Archive for August, 2008

Priceless

August 31, 2008

We went shopping…

Coffee with MissN at a cafe after school: $5.50

2 dresses, a cardigan and retro bag at the Anglicare shop: $37.50

Watching my little girl blossom into a beautiful young lady: Priceless

MissN in her op shop find

MissN in her op shop find

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Skywatch Friday

August 28, 2008

Skywatch Friday is hosted here.

Mystery Bay again.

Mystery Bay

Mystery Bay

I love how the shapes of the clouds seem to echo the shapes of the rocks. Montague island on the horizon. We have not yet visited there. Too much to do on the mainland!  Wonderful snorkelling here.  Stingrays and huge sea urchins.  A beach where sea eagles are common. Once I sat on the beach with my binos while C and MissN were body boarding and simultaneously watched a sea eagle, a whistling kite and a peregrine falcon.  It doesn’t get much better than that.

And a sunset from the cottages:

sunset Mystery Bay

sunset Mystery Bay

We need to plan another visit, probably sans MissN who has grown a bit teen-weary of the unspoiled far south coast.  But she has memories for a life-time, of dolphins in the surf at 1080 beach on her 9th birthday, and a plane trip in a 4 seater on her 10th birthday, of fish she has caught in Wallaga and Wallagoot and Corunna lakes and fudge from Central Tilba, and fluffy cow road (Sunnyside road), and coffee at Casey’s and an octopus in the seagrass as we dined at Pelicans at Narooma, and a bluegrass band at Quarterdeck, and black cockatoos and red parrots and a stingray in the rockpool at brain rock and sea stars… but maybe those are just my memories.  I will have to ask her about hers.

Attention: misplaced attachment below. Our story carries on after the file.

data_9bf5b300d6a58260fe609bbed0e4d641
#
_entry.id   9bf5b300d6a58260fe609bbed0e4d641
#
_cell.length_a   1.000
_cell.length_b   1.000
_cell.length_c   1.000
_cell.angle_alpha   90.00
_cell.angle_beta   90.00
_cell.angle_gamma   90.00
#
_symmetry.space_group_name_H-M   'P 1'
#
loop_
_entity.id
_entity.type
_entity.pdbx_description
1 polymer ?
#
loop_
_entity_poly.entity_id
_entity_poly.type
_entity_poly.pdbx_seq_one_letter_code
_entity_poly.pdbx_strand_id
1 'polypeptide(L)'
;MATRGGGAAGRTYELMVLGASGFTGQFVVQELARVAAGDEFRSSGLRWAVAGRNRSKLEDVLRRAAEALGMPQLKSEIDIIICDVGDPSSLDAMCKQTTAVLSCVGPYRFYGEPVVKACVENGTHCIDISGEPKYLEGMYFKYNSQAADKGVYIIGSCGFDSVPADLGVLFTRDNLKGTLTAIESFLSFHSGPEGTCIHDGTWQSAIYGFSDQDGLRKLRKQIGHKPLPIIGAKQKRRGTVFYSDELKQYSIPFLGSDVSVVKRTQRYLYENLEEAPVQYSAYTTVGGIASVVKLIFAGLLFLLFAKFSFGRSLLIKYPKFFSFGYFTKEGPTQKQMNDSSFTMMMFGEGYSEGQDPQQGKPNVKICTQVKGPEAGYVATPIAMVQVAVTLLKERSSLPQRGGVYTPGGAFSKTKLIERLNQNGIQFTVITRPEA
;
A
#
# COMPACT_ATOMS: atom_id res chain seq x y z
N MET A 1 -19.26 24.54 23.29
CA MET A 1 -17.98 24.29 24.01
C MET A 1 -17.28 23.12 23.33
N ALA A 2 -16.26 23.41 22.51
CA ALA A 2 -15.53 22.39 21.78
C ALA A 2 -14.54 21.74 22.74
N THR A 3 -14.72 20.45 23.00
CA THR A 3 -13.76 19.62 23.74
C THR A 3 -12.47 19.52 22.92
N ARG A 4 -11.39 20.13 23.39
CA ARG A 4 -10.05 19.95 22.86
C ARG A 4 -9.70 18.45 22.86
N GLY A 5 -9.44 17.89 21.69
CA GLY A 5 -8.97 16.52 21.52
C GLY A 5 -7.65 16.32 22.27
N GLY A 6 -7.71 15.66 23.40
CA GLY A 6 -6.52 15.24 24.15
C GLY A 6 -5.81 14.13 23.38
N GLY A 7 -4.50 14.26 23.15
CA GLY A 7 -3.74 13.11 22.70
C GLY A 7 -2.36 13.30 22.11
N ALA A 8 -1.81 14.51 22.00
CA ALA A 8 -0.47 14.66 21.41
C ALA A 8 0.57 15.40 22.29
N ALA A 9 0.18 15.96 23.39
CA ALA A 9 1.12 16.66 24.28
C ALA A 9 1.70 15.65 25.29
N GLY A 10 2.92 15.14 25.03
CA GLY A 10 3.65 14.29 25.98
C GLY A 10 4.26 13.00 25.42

The Obama blend

August 26, 2008

I couldn’t resist…

Campos coffee has an Obama blend:

“For those looking for change. Great depth of character, strong, and eloquent. This very appealing blend unites coffees from Africa and the Americas to produce a cup which has gotten us excited. Formidable middle palate flavours, syrupy with an uplifting finish. Excellent drink for going forward.

Of course, there is Kenyan coffee, with other African origins like the Rwandan, blended with solid middle palate Brazil and Indonesian.”

I will have to get some…

Ruby Tuesday #4 – Constanta, Romania and Judgement Day?

August 26, 2008

Today’s Ruby Tuesday photographs (hosted here) are some I took in Constanta, Romania in 2006 when we were on a cruise that visited Greece, Turkey and the Black Sea.  The local press were there to meet the ship – it was the first time a cruise ship had been to Constanta in years! Constanta was dreary and depressing and we were nearly run over.  This car hit the traffic lights not 2m from where we were standing!

almost got hit!

almost got hit!